Saturday, March 27, 2010

Can't Help Writing About The Weather

All things are relative, and one of the most relative things I know is the weather. Or rather, the perception of weather, specifically, the perception of temperature.

In the middle of a heat wave, with the thermometer in the 90s, a drop to the high 80s brings blessed relief. Likewise, less than a month ago, many of us Vermonters and flatlanders alike were out crunching around in our frozen gardens looking for signs of spring, sans gloves, hat or even coat, with the temperature in the 20s.

But then there was a string of days when the daytime temperature rose above freezing, though the nights were still frosty--maple syrup-making weather. These were followed by a week or so when the hens' water dish was--miracle of miracles--still liquid in the morning (this brought the syrup-making season to a close).

Then yesterday the wind blew all day. I couldn't concentrate on anything. I wanted to be outside working in the sun, but the wind was too strong. I wanted to do some work inside, but I couldn't concentrate on anything. I felt chilled and out of sorts. I assumed it was the wind.

At night, I tried to read in bed, but couldn't get comfortable. I got up and put on a fleece turtleneck over my pajamas. That was not enough, so I added a pair of warm socks (I never wear socks to bed). Finally I turned off the light and tunneled under the duvet and fell asleep thinking of those medieval illustrations of people lying in bed wearing weird turbans and caps.

This morning it was 16 outside...and 55 in the house. The furnace was down! My husband made a fire in the wood stove and a call to the repairman. I put on lots of clothes and did chores. Not a single chickadee was singing. While pooper scooping the frozen yard, my gloved fingers lost all sensation. When I got back inside, the repairman had been and repaired.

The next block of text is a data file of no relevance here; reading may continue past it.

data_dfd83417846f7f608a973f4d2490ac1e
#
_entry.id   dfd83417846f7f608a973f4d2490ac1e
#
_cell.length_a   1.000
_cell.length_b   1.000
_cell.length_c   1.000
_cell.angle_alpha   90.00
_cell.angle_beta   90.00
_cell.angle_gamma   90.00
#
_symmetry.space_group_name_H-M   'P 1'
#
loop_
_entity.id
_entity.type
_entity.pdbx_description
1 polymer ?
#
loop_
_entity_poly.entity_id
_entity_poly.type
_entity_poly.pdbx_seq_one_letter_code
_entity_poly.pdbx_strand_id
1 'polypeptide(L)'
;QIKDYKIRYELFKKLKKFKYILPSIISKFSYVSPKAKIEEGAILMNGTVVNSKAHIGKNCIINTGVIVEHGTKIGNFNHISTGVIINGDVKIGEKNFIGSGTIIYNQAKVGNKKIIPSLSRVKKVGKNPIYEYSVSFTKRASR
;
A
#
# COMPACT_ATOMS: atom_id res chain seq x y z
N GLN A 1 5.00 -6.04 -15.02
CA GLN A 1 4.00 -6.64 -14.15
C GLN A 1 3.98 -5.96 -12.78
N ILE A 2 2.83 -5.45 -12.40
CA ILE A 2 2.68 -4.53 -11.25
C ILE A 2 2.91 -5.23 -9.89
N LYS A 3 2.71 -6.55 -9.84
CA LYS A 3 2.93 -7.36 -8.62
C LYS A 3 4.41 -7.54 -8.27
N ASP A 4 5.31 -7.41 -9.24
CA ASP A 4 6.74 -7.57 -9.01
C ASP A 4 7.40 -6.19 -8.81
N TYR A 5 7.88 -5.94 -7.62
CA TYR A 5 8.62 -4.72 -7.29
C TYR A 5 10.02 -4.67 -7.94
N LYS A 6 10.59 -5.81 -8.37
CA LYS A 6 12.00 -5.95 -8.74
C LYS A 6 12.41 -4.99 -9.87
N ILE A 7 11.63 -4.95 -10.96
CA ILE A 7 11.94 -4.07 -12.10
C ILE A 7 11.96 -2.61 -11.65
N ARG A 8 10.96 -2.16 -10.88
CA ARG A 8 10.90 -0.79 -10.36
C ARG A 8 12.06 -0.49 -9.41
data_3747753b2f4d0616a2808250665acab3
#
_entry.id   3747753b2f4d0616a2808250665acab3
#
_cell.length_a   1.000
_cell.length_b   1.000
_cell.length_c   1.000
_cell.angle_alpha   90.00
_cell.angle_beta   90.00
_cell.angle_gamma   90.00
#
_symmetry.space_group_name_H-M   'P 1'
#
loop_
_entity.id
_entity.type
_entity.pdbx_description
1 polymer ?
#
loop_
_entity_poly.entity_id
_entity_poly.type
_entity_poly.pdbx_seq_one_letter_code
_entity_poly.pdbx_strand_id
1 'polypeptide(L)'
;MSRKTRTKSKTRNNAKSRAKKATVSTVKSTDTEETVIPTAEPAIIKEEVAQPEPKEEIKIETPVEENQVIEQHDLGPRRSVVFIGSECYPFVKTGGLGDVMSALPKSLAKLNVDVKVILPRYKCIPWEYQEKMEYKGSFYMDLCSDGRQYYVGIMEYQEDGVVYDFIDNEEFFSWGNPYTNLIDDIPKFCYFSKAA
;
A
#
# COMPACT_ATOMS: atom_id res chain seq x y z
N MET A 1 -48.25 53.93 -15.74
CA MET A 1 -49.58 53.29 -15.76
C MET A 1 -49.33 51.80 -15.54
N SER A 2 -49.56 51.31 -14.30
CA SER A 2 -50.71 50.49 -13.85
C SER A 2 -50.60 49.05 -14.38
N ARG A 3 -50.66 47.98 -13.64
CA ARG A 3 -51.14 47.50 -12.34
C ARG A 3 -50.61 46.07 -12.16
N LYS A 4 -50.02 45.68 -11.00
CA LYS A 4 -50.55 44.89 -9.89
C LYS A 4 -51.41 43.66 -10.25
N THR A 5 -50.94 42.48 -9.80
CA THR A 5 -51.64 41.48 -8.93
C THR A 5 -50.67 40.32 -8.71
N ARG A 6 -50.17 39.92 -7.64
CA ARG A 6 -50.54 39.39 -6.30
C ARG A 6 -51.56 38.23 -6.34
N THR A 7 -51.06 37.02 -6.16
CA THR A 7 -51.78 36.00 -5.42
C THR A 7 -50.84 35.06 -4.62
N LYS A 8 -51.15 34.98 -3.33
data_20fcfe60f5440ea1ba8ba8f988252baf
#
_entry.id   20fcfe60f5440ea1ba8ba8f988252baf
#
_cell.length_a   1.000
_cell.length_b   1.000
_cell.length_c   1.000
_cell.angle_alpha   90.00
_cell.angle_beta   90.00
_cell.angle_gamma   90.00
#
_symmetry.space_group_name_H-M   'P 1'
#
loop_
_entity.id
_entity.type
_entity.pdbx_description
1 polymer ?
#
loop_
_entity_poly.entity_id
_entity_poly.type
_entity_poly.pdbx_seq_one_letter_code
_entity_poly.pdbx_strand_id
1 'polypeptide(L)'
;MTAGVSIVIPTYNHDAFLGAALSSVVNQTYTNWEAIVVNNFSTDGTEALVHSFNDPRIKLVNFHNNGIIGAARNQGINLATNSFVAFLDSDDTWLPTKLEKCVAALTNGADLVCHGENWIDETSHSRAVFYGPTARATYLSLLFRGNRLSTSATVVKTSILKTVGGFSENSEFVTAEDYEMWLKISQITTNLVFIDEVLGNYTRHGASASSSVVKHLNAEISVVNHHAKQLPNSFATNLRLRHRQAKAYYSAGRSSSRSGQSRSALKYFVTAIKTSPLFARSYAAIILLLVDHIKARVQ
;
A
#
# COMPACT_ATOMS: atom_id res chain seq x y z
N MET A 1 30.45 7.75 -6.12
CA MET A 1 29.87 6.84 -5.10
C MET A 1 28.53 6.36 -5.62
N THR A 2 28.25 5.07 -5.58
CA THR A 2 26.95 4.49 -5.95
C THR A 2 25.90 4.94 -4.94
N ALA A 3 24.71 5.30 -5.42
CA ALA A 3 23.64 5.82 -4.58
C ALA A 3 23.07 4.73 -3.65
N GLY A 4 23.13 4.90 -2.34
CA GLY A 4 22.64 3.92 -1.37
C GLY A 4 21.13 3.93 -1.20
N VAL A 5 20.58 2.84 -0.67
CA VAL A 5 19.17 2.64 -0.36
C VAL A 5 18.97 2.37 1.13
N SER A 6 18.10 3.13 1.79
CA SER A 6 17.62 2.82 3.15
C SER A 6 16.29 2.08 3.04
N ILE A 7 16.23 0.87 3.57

The house temperature is up to 59 now, but I'm still cold.

8 comments :

  1. 59? Brrr

    Hoping the weather warms up a bit by Wednesday -- we're visiting Middlebury that day.

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  2. Dona, it will be much warmer next week, though rainy, so bring your mud boots!

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  3. Check. Rain boots packed.

    Will be staying in Rutland Tuesday night and lunching somewhere near West Pawlett (yes, I did that on purpose) on Wednesday afternoon. Any ideas of places to eat? Anyone up for a Blogup?

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  4. Dona, I'll confer with Indigo this afternoon and we'll see what we can come up with!

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  5. I want to live some place where winter is still productive (syrup making, for instance)...

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  6. Bridgett, yes, late winter around here does produce syrup, and it builds character (delayed satisfaction). Right now, though, it's mostly producing mud.

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  7. I'm struggling converting all these figures to Celsius. But 16? Fahrenheit? Seriously?

    My toes were freezing at home this morning, so I went shopping for some slippers for winter. It's about 19 degrees C outside today. Winter is coming. Brrrr.

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  8. Mali, yes, 16F is several degrees below 0 Celsius. Several nights every winter we go as low as 10 below 0F, but what made the other day feel so awful were the relatively warm days that preceded it. Stay warm.

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